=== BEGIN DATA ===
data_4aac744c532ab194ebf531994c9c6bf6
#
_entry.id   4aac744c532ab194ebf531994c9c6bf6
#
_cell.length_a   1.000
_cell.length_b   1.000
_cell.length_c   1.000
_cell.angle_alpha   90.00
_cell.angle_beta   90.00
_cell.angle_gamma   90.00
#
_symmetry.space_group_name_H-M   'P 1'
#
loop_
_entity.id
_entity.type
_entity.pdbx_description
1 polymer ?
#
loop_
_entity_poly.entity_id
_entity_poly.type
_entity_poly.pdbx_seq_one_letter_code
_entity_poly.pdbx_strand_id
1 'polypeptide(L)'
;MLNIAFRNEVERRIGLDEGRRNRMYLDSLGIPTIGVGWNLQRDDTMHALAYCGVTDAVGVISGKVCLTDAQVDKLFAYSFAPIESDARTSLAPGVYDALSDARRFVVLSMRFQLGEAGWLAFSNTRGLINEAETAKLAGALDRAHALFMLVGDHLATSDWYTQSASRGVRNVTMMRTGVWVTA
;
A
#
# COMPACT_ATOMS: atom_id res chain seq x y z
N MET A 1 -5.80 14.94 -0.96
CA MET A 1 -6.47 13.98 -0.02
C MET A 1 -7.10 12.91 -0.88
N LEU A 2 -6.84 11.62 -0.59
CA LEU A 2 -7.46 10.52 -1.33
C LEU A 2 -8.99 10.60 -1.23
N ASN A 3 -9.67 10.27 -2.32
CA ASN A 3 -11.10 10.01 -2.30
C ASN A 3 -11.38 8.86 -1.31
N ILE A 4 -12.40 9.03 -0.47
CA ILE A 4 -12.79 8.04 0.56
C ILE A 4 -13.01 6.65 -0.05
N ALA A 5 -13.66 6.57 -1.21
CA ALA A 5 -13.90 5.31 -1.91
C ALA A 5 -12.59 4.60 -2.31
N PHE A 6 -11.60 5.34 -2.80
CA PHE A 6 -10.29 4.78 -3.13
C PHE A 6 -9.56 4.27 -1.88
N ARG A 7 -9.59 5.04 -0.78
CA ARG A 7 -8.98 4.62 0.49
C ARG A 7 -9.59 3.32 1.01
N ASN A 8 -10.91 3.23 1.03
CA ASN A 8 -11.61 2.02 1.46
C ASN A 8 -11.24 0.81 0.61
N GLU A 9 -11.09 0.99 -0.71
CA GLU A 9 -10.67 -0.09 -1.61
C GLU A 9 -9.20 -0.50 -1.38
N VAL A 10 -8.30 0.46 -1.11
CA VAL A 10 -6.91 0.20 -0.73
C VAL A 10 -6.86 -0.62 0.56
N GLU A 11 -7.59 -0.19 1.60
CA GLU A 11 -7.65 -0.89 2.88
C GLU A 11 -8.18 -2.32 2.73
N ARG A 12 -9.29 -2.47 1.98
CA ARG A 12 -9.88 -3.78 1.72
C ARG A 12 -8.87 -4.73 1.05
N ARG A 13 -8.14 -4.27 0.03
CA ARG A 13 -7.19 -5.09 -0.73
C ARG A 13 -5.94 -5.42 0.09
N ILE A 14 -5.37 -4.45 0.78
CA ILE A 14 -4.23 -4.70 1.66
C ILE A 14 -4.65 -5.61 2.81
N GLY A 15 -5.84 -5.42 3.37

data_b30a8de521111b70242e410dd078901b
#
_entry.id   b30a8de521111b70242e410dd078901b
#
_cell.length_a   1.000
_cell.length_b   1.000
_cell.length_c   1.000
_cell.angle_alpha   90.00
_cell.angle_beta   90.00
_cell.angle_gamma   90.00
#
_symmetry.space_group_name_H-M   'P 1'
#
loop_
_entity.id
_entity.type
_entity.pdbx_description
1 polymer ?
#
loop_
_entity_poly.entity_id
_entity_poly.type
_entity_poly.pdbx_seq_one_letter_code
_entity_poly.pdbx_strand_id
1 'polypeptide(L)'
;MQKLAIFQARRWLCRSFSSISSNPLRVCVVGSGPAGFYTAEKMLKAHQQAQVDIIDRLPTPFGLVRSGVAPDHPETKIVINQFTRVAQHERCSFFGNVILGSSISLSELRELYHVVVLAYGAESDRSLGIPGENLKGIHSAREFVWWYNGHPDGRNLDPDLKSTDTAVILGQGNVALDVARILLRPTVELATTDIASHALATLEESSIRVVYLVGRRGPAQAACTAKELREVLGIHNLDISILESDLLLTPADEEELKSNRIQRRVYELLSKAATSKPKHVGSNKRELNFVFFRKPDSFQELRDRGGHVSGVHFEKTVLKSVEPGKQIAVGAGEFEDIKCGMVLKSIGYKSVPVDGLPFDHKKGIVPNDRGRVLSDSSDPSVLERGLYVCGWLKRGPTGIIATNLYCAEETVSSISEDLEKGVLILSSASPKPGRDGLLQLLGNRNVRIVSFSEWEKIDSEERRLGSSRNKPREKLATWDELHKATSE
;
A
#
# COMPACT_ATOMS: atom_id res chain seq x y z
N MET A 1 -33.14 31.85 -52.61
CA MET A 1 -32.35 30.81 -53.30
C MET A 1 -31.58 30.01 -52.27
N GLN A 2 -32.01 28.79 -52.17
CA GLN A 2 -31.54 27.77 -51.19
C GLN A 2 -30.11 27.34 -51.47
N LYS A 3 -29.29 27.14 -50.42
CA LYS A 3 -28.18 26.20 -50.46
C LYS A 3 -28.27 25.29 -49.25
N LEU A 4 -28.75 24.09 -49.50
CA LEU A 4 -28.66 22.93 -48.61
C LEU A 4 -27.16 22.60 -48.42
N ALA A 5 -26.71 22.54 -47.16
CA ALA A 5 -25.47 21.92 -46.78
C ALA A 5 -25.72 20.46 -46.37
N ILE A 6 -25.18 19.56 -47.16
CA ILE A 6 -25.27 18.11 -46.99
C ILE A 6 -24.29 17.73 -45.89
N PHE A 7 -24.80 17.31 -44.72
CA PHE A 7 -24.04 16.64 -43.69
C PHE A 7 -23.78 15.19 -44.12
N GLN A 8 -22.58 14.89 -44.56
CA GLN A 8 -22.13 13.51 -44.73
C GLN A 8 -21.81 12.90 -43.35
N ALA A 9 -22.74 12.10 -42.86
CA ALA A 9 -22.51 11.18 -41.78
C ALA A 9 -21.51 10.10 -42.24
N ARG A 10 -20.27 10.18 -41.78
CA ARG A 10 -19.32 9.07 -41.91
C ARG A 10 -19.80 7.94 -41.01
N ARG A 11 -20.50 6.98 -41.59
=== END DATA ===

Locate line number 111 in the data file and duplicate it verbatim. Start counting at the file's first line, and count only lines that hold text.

CA LYS A 3 -28.18 26.20 -50.46